When watching TV becomes criminal

Who knew that binge-watching Game of Thrones could become a crime?

Canadian Netflix users have far fewer selections than Americans
Canadian Netflix users have far fewer selections than Americans

Piracy: illegal, or the cheapest way to watch movies and television shows? 

Being jobless university students, most people I know don’t bother with paying for the luxury of cable. But how can they keep up with the latest episodes of the common favourite, Game of Thrones.

For many of those who can’t afford an expensive HBO subscription, they may have to settle for the low-quality, slow to load videos from questionable websites.

But, as it turns out, students aren’t the only ones who pirate most of the TV they watch. 

According to torrentfreak.com, the number of Canadians who pirate in-demand shows like Game of Thrones has historically been more than twice than in the United States. The reason Canada has such high piracy rates has to do with the limited amount of channels available in comparison to the US.

The recent phenomenon of ‘cord-cutting,’ — getting rid of your cable connection and opting for exclusive use of a laptop and a HDMI cord — has cut down on monthly bills for people around the world who have reliable internet connections and opt to watch TV and movies via their laptops, tablets and smart phones. 

But cutting down on the bills brought on the arrival of even scarier letters for thousands of Canadians. 

HBO Canada, which is only accessible to Canadians with an expensive cable connection, sent out emails to Canadians suspected of pirating Game of Thrones following the debut of the sixth season premiere. 

Several people I know received the warning via email from their Internet providers, stating that HBO has “information leading us to believe that this IP address was used to download or share Game of Thrones without authorization”. 

If you remember those old commercials that would try to scare you out of pirating music or movies, the ones that had some intense music and used the tagline “You wouldn’t steal a car...”, getting a letter from someone who is tracking your Internet history is the stuff of nightmares. 

But the letters mostly wag a finger at the reader, explaining that downloading unauthorized content is illegal, and that “HBO requests that you immediately take the proper steps to prevent further downloading or sharing of HBO content”. They don’t threaten any legal action or demand payment, but alert those who receive it that their online activity is being tracked.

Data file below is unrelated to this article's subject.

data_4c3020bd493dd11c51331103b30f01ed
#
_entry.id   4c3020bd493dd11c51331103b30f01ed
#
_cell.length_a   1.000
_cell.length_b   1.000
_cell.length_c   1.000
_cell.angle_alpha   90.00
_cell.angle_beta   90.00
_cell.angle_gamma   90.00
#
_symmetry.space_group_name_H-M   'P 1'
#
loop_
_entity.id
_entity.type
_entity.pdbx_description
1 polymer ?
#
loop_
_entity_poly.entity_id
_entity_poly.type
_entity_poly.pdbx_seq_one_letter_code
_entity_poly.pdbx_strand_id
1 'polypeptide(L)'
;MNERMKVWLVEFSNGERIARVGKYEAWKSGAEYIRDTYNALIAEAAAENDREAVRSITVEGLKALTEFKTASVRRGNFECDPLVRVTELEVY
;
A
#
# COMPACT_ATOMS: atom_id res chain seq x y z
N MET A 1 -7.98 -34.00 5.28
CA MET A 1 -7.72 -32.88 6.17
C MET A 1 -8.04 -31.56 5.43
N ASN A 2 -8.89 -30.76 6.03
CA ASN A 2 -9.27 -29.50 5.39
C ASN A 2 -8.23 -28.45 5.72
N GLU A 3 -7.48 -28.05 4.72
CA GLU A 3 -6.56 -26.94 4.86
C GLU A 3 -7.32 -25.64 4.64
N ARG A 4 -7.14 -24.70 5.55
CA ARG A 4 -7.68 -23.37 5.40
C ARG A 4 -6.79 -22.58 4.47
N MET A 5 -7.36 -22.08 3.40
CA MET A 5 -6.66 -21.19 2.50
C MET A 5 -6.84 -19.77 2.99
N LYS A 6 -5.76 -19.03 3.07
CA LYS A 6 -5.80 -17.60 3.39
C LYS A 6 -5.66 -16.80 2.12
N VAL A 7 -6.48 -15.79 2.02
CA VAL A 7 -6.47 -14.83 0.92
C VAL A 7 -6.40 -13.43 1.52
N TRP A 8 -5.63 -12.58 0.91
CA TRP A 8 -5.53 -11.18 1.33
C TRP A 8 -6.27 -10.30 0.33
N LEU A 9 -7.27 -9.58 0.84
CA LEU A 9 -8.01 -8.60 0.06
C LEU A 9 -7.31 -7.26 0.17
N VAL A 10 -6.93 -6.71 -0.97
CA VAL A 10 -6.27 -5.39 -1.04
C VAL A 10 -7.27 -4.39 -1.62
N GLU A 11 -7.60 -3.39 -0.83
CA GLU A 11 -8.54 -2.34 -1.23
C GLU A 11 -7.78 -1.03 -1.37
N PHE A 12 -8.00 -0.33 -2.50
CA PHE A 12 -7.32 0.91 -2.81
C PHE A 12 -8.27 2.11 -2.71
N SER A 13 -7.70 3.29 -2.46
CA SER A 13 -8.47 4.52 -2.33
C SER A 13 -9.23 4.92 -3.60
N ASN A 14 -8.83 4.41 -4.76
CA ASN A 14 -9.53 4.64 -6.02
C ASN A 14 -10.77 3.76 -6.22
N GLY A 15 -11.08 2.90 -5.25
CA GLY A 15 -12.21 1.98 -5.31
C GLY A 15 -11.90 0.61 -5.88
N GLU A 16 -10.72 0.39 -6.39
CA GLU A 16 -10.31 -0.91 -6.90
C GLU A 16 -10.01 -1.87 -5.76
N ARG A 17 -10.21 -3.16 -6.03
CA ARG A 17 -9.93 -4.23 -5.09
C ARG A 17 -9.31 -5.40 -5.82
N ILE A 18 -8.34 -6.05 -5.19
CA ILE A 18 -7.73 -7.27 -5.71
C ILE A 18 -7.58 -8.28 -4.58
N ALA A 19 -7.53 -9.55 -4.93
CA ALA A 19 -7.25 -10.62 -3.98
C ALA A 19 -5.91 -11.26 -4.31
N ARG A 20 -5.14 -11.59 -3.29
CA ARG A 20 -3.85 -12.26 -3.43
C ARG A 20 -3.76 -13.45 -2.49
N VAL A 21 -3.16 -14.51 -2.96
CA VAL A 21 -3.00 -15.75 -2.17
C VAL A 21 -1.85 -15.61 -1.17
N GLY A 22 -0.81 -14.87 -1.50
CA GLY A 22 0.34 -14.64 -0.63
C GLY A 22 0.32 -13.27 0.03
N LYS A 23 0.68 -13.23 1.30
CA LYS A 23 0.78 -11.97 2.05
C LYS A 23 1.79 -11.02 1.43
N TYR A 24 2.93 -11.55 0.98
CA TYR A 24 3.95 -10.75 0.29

HBO is just one of two major entertainment goliaths who are unhappy with Canadians using illegal means to watch their content.

This January, Netflix released a statement that they would be shutting down programs that were allowing people to bypass their website’s border control. 

It  wasn’t a hollow promise. Many Canadians who had previously been able to access American Netflix were greeted upon logging in with a message that prompted them to disable their geo-blockers in order to use the site. 

Canadians who illegally access American Netflix do so by signing up for and using Netflix while they use a VPN, or geo-blocker. These programs block the signal that gives the geographic location of the Internet user, which allows Canadians who would have previously been forced to use Canadian Netflix access to the American selection.

Why go through so much trouble? American Netflix has an estimated 5,598 selections in comparison to Canada’s 3,349 selections. The discrepancy between the two is a source of frustration for Netflix users who feel they are being discriminated against geographically. 

Unfortunately, America is where Netflix owns the majority of it’s streaming rights over major film studios like Warner Bros., Universal Pictures, Sony Pictures Entertainment, 20th Century Fox, and Walt Disney Studios, as well as in-demand TV shows like Parks and Recreation, CSI, New Girl, American Horror Story, and 30 Rock

With two major studios declaring cyber war on Canadian torrenters, piracy seems like it would hold less appeal these days. The opposite is true for many Canadians, students included, who regularly download. and claim to be undeterred by warnings. 

When the media we consume is the same, but Canadians feel the expense for it instead of Americans, piracy can feel less criminal and more justified. Most people probably wouldn’t steal a car, but an over-priced hour of a TV show? Apparently so. 

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